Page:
Abdel Jalil said Libyans had “proved their courage and their determination” in their fight to topple Gaddafi, and it was now up to them to bring about the promised stability, peace and reconciliation.
Gaddafi, however, was having nothing of it. “Prepare yourselves for a gang and guerrilla war, for urban warfare and popular resistance in every town... to defeat the enemy everywhere,” he warned in one of two audio tapes aired on Arab satellite television late on Thursday.
“If they want a long battle, let it be long. If Libya burns, who will be able to govern it? Let it burn,” he said on the 42nd anniversary of his coup that toppled the monarchy and seized power.
His foes say Gaddafi and his son Saif al-Islam may be in Bani Walid, southeast of the capital and still held by loyalist troops, where some clashes have taken place.
But the NTC has put its assault on the centres still controlled by pro-Gaddafi forces, in particular his hometown of Sirte, on hold until September 10 to try to negotiate a peaceful end to the six-and-a-half month conflict.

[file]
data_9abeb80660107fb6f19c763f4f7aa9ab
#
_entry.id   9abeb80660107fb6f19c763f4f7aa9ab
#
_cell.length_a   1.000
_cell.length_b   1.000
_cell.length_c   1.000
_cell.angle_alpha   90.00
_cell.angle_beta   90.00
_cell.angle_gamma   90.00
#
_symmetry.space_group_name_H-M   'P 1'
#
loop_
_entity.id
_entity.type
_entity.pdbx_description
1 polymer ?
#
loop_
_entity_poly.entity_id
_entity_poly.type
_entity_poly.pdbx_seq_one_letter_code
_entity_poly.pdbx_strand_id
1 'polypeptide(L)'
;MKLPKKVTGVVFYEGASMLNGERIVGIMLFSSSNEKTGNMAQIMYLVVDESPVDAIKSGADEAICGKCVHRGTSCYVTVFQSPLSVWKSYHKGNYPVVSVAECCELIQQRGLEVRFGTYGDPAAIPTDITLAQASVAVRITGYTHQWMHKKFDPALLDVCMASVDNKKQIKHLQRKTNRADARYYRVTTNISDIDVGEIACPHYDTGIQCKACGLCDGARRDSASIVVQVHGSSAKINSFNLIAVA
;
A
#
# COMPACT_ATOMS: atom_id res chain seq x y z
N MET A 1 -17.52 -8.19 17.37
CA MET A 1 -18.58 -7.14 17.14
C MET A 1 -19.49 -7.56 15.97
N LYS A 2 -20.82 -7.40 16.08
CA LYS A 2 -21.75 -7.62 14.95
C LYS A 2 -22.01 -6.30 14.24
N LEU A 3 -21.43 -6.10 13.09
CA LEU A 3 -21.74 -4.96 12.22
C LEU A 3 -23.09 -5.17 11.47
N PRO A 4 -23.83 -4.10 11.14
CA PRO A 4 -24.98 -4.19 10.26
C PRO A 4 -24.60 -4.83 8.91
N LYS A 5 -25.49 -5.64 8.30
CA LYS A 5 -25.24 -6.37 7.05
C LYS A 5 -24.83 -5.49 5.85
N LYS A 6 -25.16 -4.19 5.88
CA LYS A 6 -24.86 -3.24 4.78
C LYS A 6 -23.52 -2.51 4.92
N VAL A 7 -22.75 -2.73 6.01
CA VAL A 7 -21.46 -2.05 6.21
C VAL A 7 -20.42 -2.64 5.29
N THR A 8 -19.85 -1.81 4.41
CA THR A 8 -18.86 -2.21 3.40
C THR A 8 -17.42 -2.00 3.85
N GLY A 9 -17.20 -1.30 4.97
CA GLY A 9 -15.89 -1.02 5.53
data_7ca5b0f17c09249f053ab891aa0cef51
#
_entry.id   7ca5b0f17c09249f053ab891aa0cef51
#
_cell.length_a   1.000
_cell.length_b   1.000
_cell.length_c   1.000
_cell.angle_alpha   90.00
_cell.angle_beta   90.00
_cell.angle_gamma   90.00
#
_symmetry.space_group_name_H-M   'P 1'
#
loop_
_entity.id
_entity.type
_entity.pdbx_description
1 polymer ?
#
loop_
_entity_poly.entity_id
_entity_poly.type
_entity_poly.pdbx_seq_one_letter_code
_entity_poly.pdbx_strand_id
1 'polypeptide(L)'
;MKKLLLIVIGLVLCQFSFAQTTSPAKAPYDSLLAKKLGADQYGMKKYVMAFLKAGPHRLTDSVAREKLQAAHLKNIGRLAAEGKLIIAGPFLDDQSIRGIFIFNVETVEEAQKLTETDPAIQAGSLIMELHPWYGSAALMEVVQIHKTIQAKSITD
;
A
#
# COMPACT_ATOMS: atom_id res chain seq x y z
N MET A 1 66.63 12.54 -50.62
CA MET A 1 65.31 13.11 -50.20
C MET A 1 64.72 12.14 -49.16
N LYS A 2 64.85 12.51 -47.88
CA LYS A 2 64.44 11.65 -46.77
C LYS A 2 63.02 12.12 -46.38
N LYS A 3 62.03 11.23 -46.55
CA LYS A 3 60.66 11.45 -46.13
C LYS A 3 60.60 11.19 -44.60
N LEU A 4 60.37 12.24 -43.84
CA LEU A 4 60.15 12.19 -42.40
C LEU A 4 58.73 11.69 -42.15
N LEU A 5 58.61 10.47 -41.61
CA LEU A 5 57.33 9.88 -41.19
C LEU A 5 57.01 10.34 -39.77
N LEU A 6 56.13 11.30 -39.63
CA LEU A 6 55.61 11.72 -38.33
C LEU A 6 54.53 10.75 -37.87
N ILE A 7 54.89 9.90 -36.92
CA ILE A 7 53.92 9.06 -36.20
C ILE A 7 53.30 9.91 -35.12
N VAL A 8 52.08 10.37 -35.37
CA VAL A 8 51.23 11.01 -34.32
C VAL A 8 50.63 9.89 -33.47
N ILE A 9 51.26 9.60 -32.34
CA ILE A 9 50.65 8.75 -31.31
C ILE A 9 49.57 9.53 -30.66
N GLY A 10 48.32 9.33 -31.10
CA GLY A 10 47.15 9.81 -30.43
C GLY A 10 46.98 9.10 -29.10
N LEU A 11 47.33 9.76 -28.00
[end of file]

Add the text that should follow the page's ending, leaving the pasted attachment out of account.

East and west of Sirte, the attackers have halted their advance while talks with tribal leaders go on, but at the same time they are preparing for an assault.
In Qum Qandil, west of Sirte, where reinforcements have been pouring in, fighters carefully checked their heavy machine-guns and rifles, loading shells into clips ready for use.
Tanks, mortars and heavy artillery have also been deployed among the sand dunes behind the frontline, ready for an opening barrage, but on Friday all was quiet.